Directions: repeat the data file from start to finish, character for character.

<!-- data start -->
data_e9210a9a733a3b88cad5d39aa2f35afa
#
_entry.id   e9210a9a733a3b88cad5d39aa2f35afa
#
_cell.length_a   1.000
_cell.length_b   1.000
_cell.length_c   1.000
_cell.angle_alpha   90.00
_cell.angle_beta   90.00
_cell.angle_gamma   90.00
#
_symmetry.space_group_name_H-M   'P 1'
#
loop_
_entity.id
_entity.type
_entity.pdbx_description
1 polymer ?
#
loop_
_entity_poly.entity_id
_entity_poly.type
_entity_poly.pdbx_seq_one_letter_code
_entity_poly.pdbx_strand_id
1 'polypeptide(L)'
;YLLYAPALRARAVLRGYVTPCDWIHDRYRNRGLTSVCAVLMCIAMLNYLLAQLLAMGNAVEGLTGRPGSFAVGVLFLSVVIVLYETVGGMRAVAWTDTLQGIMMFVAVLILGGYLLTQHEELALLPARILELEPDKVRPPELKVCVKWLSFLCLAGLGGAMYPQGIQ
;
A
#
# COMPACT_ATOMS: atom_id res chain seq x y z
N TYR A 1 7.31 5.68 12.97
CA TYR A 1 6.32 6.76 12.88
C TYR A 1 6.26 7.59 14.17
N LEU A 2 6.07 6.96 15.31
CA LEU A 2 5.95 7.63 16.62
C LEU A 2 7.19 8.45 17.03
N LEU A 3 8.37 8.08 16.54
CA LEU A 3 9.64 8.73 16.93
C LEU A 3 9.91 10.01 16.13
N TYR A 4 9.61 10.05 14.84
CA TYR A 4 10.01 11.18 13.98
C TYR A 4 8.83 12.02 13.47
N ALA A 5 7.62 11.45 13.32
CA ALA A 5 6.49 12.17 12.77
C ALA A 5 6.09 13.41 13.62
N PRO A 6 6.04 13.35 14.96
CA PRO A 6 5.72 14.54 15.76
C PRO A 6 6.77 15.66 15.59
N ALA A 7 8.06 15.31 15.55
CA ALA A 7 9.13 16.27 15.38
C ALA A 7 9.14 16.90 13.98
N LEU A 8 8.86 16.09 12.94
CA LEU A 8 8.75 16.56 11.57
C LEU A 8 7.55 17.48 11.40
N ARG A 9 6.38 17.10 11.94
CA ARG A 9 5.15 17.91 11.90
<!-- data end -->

data_e9210a9a733a3b88cad5d39aa2f35afa
#
_entry.id   e9210a9a733a3b88cad5d39aa2f35afa
#
_cell.length_a   1.000
_cell.length_b   1.000
_cell.length_c   1.000
_cell.angle_alpha   90.00
_cell.angle_beta   90.00
_cell.angle_gamma   90.00
#
_symmetry.space_group_name_H-M   'P 1'
#
loop_
_entity.id
_entity.type
_entity.pdbx_description
1 polymer ?
#
loop_
_entity_poly.entity_id
_entity_poly.type
_entity_poly.pdbx_seq_one_letter_code
_entity_poly.pdbx_strand_id
1 'polypeptide(L)'
;YLLYAPALRARAVLRGYVTPCDWIHDRYRNRGLTSVCAVLMCIAMLNYLLAQLLAMGNAVEGLTGRPGSFAVGVLFLSVVIVLYETVGGMRAVAWTDTLQGIMMFVAVLILGGYLLTQHEELALLPARILELEPDKVRPPELKVCVKWLSFLCLAGLGGAMYPQGIQ
;
A
#
# COMPACT_ATOMS: atom_id res chain seq x y z
N TYR A 1 7.31 5.68 12.97
CA TYR A 1 6.32 6.76 12.88
C TYR A 1 6.26 7.59 14.17
N LEU A 2 6.07 6.96 15.31
CA LEU A 2 5.95 7.63 16.62
C LEU A 2 7.19 8.45 17.03
N LEU A 3 8.37 8.08 16.54
CA LEU A 3 9.64 8.73 16.93
C LEU A 3 9.91 10.01 16.13
N TYR A 4 9.61 10.05 14.84
CA TYR A 4 10.01 11.18 13.98
C TYR A 4 8.83 12.02 13.47
N ALA A 5 7.62 11.45 13.32
CA ALA A 5 6.49 12.17 12.77
C ALA A 5 6.09 13.41 13.62
N PRO A 6 6.04 13.35 14.96
CA PRO A 6 5.72 14.54 15.76
C PRO A 6 6.77 15.66 15.59
N ALA A 7 8.06 15.31 15.55
CA ALA A 7 9.13 16.27 15.38
C ALA A 7 9.14 16.90 13.98
N LEU A 8 8.86 16.09 12.94
CA LEU A 8 8.75 16.56 11.57
C LEU A 8 7.55 17.48 11.40
N ARG A 9 6.38 17.10 11.94
CA ARG A 9 5.15 17.91 11.90